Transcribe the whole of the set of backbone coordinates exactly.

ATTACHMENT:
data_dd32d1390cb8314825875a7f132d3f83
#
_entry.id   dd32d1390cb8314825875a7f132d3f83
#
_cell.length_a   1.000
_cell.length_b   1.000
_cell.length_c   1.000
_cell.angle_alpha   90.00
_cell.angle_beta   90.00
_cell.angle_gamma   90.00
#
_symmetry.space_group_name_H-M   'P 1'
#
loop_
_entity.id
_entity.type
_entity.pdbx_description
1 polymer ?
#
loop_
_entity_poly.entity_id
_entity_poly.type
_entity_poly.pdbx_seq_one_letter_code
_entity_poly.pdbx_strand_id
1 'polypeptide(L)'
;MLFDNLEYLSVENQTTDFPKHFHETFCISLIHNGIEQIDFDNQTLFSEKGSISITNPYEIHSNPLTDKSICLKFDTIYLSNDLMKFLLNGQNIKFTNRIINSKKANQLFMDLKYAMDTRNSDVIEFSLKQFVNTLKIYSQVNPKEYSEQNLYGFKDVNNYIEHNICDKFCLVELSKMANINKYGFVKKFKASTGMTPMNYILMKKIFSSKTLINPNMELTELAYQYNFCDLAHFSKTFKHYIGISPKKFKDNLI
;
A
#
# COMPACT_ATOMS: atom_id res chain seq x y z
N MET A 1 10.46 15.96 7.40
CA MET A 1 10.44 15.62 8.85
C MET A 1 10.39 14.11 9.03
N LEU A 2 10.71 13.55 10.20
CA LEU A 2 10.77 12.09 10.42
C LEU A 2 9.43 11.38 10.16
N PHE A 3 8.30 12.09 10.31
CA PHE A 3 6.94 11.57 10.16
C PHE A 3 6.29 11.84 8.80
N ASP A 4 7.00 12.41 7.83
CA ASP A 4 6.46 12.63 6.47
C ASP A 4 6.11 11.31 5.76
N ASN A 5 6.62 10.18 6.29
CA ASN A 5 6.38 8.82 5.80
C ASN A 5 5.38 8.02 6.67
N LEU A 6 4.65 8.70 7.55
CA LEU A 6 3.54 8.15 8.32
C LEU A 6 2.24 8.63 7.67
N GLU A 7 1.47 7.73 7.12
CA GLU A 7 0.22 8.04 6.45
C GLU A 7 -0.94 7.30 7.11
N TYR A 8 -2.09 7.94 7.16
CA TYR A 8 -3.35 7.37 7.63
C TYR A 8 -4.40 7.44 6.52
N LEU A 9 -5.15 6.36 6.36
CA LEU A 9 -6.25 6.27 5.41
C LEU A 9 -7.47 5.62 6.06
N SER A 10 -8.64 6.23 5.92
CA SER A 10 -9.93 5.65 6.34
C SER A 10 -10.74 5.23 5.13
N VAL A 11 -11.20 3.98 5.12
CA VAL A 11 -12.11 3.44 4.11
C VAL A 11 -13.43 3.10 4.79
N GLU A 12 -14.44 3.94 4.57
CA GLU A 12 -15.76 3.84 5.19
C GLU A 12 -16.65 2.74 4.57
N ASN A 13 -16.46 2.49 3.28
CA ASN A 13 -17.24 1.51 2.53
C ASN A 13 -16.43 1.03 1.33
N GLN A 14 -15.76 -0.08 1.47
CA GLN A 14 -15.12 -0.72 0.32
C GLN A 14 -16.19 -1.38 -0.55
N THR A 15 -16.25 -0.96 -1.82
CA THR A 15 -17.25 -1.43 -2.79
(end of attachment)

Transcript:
data_dd32d1390cb8314825875a7f132d3f83
#
_entry.id   dd32d1390cb8314825875a7f132d3f83
#
_cell.length_a   1.000
_cell.length_b   1.000
_cell.length_c   1.000
_cell.angle_alpha   90.00
_cell.angle_beta   90.00
_cell.angle_gamma   90.00
#
_symmetry.space_group_name_H-M   'P 1'
#
loop_
_entity.id
_entity.type
_entity.pdbx_description
1 polymer ?
#
loop_
_entity_poly.entity_id
_entity_poly.type
_entity_poly.pdbx_seq_one_letter_code
_entity_poly.pdbx_strand_id
1 'polypeptide(L)'
;MLFDNLEYLSVENQTTDFPKHFHETFCISLIHNGIEQIDFDNQTLFSEKGSISITNPYEIHSNPLTDKSICLKFDTIYLSNDLMKFLLNGQNIKFTNRIINSKKANQLFMDLKYAMDTRNSDVIEFSLKQFVNTLKIYSQVNPKEYSEQNLYGFKDVNNYIEHNICDKFCLVELSKMANINKYGFVKKFKASTGMTPMNYILMKKIFSSKTLINPNMELTELAYQYNFCDLAHFSKTFKHYIGISPKKFKDNLI
;
A
#
# COMPACT_ATOMS: atom_id res chain seq x y z
N MET A 1 10.46 15.96 7.40
CA MET A 1 10.44 15.62 8.85
C MET A 1 10.39 14.11 9.03
N LEU A 2 10.71 13.55 10.20
CA LEU A 2 10.77 12.09 10.42
C LEU A 2 9.43 11.38 10.16
N PHE A 3 8.30 12.09 10.31
CA PHE A 3 6.94 11.57 10.16
C PHE A 3 6.29 11.84 8.80
N ASP A 4 7.00 12.41 7.83
CA ASP A 4 6.46 12.63 6.47
C ASP A 4 6.11 11.31 5.76
N ASN A 5 6.62 10.18 6.29
CA ASN A 5 6.38 8.82 5.80
C ASN A 5 5.38 8.02 6.67
N LEU A 6 4.65 8.70 7.55
CA LEU A 6 3.54 8.15 8.32
C LEU A 6 2.24 8.63 7.67
N GLU A 7 1.47 7.73 7.12
CA GLU A 7 0.22 8.04 6.45
C GLU A 7 -0.94 7.30 7.11
N TYR A 8 -2.09 7.94 7.16
CA TYR A 8 -3.35 7.37 7.63
C TYR A 8 -4.40 7.44 6.52
N LEU A 9 -5.15 6.36 6.36
CA LEU A 9 -6.25 6.27 5.41
C LEU A 9 -7.47 5.62 6.06
N SER A 10 -8.64 6.23 5.92
CA SER A 10 -9.93 5.65 6.34
C SER A 10 -10.74 5.23 5.13
N VAL A 11 -11.20 3.98 5.12
CA VAL A 11 -12.11 3.44 4.11
C VAL A 11 -13.43 3.10 4.79
N GLU A 12 -14.44 3.94 4.57
CA GLU A 12 -15.76 3.84 5.19
C GLU A 12 -16.65 2.74 4.57
N ASN A 13 -16.46 2.49 3.28
CA ASN A 13 -17.24 1.51 2.53
C ASN A 13 -16.43 1.03 1.33
N GLN A 14 -15.76 -0.08 1.47
CA GLN A 14 -15.12 -0.72 0.32
C GLN A 14 -16.19 -1.38 -0.55
N THR A 15 -16.25 -0.96 -1.82
CA THR A 15 -17.25 -1.43 -2.79